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Get set for the best final round EVER, and 2022’s worst dive named and shamed

It all comes down to this.

After 22 rounds, the race for the finals is down to nine – but if you’re a Carlton or Western Bulldogs fan, you’re in for a nervous week.

But Round 22 wasn’t just a set-up for the insane finale that is to come. From Derby drama, to Kysaiah Pickett’s left boot, to a Sydney masterclass at SCG, there are storylines everywhere to make this September utterly compelling, no matter who makes it.

So, for the second-last time this year, let’s dive in!

1. Strap yourselves in for the best home-and-away finale ever

There has never been an ending to a season quite like this.

Six teams vying for four top-four spots. Another two desperately hoping to squeeze into eighth. Hardly a dead rubber in between it all.

It’s all going to be utterly compelling.

The headline act, of course, is Sunday afternoon at the MCG. Even with post-COVID crowds, surely 90,000 get there to see Carlton face Collingwood (if 60,000 can get to the ‘G for Richmond-Hawthorn, then that might end up a conservative figure).

The Blues just need a win to scrape into eighth – maybe even seventh, if Richmond have an unexpected stumble against Essendon on Saturday night. For a side that has spent 22 of 22 rounds inside the eight, it would be a devastating blow to miss September yet again. The stakes could not be higher.

For Collingwood, the rewards are just as bountiful. Having fallen to fifth with their loss to Sydney, they are guaranteed top four if they can beat the Blues, with one of the Dees and Lions having to lose. Making matters worse, though, defeat would likely see them drop to sixth, and face a crunch elimination final against an in-form Richmond – the hardest task for any side in week one of the finals.

Remarkably, that might only be the second most important game of the weekend. The season is on the line for Brisbane and Melbourne on Friday night at the Gabba: unless other results go haywire (and you can’t rule that out this season), then the difference between victory and defeat could be as big as second versus sixth.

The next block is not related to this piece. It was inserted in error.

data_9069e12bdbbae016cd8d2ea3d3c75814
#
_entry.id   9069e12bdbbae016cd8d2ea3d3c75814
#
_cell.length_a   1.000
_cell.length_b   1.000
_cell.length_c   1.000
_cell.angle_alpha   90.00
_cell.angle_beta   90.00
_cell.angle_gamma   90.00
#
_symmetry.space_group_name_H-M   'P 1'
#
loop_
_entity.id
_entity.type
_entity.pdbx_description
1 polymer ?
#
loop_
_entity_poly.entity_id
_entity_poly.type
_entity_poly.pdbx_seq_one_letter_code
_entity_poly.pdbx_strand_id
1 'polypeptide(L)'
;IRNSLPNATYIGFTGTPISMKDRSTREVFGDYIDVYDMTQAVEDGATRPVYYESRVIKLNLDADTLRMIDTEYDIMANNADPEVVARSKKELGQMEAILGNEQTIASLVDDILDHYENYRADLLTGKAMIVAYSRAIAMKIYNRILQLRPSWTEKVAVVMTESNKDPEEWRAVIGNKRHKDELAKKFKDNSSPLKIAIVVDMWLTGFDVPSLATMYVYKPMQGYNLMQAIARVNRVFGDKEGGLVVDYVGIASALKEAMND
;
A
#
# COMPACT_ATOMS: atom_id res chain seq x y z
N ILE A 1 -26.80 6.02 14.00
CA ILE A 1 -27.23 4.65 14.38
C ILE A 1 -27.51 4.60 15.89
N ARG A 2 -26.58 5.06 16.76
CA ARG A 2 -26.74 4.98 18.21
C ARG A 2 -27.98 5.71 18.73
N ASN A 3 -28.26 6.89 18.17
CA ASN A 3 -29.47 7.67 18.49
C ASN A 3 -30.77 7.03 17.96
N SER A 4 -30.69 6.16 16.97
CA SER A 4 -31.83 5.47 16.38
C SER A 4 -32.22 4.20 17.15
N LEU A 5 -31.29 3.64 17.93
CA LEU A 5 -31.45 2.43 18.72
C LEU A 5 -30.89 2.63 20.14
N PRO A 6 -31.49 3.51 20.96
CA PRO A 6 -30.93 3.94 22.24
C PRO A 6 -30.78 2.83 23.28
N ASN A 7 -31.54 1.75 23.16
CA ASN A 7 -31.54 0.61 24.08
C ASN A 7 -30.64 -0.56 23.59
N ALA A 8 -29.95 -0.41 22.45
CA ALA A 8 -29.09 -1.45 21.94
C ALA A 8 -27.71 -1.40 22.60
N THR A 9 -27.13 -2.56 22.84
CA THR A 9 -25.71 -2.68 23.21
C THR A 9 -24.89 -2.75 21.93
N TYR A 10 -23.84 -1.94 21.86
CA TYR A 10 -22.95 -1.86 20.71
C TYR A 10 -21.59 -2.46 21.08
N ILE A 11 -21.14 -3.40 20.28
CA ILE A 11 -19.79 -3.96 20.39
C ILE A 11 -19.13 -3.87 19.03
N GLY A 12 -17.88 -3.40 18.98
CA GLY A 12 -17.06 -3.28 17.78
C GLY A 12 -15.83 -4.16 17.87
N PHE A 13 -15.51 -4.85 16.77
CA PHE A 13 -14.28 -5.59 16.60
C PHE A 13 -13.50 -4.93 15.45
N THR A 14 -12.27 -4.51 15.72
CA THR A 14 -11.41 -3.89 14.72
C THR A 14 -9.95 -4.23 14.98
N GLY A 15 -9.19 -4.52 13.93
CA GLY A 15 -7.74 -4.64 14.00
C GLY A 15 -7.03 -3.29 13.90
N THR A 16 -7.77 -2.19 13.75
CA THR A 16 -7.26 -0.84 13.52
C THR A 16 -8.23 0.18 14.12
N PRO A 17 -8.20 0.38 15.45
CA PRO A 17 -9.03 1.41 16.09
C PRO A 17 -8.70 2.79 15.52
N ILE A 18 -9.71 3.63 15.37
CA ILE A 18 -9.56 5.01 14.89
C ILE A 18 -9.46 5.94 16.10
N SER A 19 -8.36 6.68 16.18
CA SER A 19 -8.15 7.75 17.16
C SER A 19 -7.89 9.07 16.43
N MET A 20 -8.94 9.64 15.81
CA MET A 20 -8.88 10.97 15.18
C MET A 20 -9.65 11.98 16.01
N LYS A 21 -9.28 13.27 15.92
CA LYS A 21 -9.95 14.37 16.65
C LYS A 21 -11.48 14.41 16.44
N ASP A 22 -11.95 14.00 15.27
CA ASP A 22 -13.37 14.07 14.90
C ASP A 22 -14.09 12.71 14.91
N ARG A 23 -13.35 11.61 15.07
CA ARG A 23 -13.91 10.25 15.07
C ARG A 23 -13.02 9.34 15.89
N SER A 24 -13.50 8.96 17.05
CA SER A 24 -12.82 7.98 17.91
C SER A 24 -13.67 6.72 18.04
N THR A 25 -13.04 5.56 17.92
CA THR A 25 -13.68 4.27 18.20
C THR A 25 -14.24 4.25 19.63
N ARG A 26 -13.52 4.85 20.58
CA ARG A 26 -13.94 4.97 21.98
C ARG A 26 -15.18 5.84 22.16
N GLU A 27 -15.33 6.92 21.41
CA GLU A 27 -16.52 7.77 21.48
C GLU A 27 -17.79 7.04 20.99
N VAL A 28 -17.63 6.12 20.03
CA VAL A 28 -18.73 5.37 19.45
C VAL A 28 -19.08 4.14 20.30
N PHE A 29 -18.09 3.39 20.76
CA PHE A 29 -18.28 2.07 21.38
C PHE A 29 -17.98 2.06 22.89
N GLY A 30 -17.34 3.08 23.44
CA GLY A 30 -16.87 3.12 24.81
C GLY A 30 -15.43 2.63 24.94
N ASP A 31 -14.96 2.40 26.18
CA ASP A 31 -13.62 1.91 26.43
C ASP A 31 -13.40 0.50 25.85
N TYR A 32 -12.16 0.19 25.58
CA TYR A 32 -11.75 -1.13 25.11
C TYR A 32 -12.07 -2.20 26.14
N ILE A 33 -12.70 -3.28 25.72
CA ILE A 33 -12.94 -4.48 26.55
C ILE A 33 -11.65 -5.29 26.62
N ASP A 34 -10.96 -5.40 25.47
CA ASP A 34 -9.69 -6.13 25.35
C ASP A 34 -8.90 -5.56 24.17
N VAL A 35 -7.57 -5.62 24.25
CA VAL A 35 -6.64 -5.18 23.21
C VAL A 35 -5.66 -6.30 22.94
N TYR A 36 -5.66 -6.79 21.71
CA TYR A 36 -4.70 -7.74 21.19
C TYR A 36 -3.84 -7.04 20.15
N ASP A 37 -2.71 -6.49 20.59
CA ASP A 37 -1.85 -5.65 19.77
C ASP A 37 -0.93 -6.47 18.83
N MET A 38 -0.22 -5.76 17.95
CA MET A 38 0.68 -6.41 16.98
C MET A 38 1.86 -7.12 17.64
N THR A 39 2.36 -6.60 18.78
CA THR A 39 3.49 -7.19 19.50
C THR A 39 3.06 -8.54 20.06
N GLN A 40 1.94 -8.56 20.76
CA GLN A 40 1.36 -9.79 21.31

Win, and it’s a guaranteed qualifying final – second if Sydney lose or tank their percentage, third if not. Lose? Well, it could be sixth if the Pies and Fremantle both get the job done, which means… yep, those Tigers again.

It’s quite literally season on the line for two of the biggest contenders all season long.

Add to that a Showdown, with the Crows looking to tie on premiership points with an in-form Power and best their rivals for the second time this season, and there’s the spice factor too. We saw with the Derby this week how intense these cross-town battles can be – the Showdown historically brings with it an epic match as well.

Sydney and Fremantle both just need to get the job done on the road against tricky opponents St Kilda and GWS. Neither wants to be this year’s West Coast of 2019, and flush a great season down the toilet with a final-round shocker. The lines are so tight that a loss for either of them, especially the Swans, probably means bye-bye top four.

Then there’s Geelong, who get to have a training run in preparation for the finals with the minor premiership sewn up against, drum roll please… West Coast. Yeah. That’ll be worth watching, but only to see if the Cats can rack up a cricket score and smash some records to add to their dominant-looking season.